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Dealing with Fraudulent Practices

If your business has been a victim of fraud, it is likely to have had a highly damaging impact.

What to do if your business has been defrauded

Regardless of the relative size of your company, the steps you may want to take after falling victim to fraud are:

  • Assess how the perpetrator has been able to defraud your business.
  • Put measures in place to stop it happening again.
  • Report the fraudulent activity to a government body such as the Serious Fraud Office (SFO) or the Insolvency Service.
  • Report to your insurer

Whom to report to

The Serious Fraud Office only deals with the most serious and complex fraud cases (which involve sums of money of more than £1m), so they might not be the appropriate people to report to.

If the fraud is not on this level, complaints about fraudulent activity within an organisation may be made to the Insolvency Service.

If a complaint is considered serious enough, the Insolvency Service will either carry out an investigation or pass the case on to another public body. If enough evidence of wrongdoing is found, they can ask a court to either:

  • close the company down
  • disqualify the directors of the company

It may also be possible to report a company to Companies House, if it has committed the specific offence of filing fraudulent documents.

You may also report the matter to Action Fraud. Action Fraud is the UK’s national reporting centre for fraud and internet crime where you should report fraud if you have been scammed, defrauded or experienced cyber-crime.

To report an instance of fraud you can call Action Fraud on 0300 123 2040, textphone 0300 123 2050 or report it online at

If fraud has taken place within your organisation

If you suspect that fraud has occurred within your organisation, the Serious Fraud Office recommends the following steps:

  • seeking advice from your professional advisors
  • conducting a full investigation
  • taking remedial action against those involved

After investigating the issue, you may wish to report it to an enforcement or regulatory body. If this is the case then you should be sure to preserve any evidence so that it can be used in a later external investigation.

The SFO recommends self-reporting as the best approach for businesses which have uncovered fraud in their ranks, due to it being ethical and also potentially mitigating any punishment.

Reporting an instance of suspected fraud to the SFO is a difficult decision, but if you are going to do it then it should be done as soon as possible to give them the maximum amount of time to consider how the case should be dealt with. There may also be more time to gather evidence which might secure the outcome you desire.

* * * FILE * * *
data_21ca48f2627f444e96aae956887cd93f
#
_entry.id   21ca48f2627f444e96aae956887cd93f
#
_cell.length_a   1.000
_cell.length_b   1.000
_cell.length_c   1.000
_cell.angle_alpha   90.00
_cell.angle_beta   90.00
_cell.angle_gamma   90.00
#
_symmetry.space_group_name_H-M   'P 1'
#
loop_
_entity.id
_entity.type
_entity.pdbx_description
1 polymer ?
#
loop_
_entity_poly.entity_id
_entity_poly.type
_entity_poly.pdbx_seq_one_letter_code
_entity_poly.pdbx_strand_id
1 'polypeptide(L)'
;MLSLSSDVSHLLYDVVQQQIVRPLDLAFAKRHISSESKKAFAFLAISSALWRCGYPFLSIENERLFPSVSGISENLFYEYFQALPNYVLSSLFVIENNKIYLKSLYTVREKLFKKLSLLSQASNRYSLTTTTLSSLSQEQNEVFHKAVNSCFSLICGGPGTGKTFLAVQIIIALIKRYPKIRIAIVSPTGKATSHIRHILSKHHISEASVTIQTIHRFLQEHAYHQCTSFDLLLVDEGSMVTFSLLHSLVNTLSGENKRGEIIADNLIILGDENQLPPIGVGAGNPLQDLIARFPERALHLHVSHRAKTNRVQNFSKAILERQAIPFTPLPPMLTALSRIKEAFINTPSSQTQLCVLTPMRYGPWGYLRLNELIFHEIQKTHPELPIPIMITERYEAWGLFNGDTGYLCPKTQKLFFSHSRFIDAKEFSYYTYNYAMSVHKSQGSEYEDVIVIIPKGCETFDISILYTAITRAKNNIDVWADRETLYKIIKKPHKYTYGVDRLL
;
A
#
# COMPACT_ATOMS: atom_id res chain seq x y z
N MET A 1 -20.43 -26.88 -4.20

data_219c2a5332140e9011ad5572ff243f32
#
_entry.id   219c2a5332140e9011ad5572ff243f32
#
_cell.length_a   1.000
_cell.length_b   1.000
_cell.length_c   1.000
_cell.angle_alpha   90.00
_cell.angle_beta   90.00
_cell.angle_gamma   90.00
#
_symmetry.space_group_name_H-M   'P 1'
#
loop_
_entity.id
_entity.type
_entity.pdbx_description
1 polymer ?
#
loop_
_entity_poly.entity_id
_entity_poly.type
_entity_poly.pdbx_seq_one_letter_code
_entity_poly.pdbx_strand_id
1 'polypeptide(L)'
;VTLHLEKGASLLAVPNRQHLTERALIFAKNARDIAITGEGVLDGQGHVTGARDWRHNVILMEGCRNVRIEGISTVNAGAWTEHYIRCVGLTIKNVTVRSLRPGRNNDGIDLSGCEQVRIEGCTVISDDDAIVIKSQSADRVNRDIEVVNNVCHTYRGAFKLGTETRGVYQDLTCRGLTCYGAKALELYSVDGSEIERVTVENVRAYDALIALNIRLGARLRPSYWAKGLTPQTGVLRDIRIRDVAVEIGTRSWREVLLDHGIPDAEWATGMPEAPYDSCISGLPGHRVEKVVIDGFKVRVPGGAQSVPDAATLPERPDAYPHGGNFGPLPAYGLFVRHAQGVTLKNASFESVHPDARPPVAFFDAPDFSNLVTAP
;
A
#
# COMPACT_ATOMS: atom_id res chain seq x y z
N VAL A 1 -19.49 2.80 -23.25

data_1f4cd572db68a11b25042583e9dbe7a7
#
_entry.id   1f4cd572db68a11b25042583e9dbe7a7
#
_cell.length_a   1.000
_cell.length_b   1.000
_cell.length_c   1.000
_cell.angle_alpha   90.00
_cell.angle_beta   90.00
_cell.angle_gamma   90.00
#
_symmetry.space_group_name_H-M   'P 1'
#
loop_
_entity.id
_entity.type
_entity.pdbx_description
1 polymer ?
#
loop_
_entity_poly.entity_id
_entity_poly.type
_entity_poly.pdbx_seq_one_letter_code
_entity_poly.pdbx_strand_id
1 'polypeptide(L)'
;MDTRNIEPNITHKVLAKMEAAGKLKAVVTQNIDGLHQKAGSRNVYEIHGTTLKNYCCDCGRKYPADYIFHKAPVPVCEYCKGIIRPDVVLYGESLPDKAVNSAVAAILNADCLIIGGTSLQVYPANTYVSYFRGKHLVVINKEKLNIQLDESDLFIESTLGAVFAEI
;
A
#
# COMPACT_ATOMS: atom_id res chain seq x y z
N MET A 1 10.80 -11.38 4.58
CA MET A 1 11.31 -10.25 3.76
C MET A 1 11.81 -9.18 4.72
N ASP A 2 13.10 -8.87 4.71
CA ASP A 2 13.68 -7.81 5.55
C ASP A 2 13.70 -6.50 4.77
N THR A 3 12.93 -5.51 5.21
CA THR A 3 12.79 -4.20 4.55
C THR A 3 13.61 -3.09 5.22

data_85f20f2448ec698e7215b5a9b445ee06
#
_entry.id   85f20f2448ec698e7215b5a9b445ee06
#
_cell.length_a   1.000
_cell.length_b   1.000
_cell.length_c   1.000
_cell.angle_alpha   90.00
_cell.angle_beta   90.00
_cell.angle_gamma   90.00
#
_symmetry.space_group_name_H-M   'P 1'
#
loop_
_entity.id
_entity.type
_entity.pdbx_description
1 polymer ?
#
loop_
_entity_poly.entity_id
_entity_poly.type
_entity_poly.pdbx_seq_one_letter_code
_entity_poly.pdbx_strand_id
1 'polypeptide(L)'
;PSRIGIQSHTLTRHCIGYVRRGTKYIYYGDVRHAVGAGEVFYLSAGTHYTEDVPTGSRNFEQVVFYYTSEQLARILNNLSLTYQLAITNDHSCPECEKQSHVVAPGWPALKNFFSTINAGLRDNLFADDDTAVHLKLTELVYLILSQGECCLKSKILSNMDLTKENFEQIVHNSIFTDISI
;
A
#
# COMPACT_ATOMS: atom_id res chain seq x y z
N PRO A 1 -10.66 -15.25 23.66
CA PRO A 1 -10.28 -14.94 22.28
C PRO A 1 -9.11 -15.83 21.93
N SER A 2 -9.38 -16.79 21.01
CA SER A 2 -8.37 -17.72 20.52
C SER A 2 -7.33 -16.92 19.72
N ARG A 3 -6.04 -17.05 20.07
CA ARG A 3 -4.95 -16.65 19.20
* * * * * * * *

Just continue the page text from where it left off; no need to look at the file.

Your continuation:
If you do not act quickly in reporting the suspected fraudulent activity, then it may be reported by someone else, meaning the disruption to your business may be harder to handle, and you may also have less control over any resulting publicity.

Once your case is in the hands of the SFO they will keep you informed of how it is progressing.

You should seek legal advice about taking disciplinary action against any employees.


A member of your staff may report fraudulent activity. As an employer you may wish to have a whistleblowing policy in place to deal with such an eventuality. In a whistleblowing policy you can set out to your employees how they should report any wrongdoing and give details of exactly how such instances will be dealt with.

You should look to ensure that disclosures are investigated promptly and the whistleblower is kept informed where appropriate. Your policy should also make it clear that victimisation of a whistleblower will lead to disciplinary action. A template Employer’s Whistleblowing Policy can be downloaded from our Law Shop.

The member of staff should either report the issue to you, their employer, or to the relevant prescribed person or body (e.g. HMRC, Health and Safety Executive etc).

Disclosure to an external body (other than the prescribed body) such as the media will only be protected if the worker believes that the information is substantially true and they are not making the disclosure for a gain. Disclosure must first be made to the employer or the prescribed person unless in exceptional circumstances where the worker believes any of the following:

  • the matter would be covered up /evidence would be destroyed
  • they would be treated unfairly for raising the issue
  • they had raised the issue before but it hadn’t been sorted out
Disclosure to the external person must also be reasonable.

Employees cannot be dismissed for whistleblowing, and if they are they can claim for automatically unfair dismissal. It is also unlawful for an employer to subject a worker to a detriment for making a protected disclosure.  This is as long as what they have reported is a ‘qualifying disclosure’ or the worker reasonably believes it to be so – these include:

  • criminal offences
  • covering up for wrongdoing
  • evidence of the company not obeying the law

Disclosures made on or after 25 June 2013 will only be protected if the worker reasonably believes that the disclosure is "in the public interest”.

Whistleblowing is a complex area of law and you should seek professional legal advice on your individual case.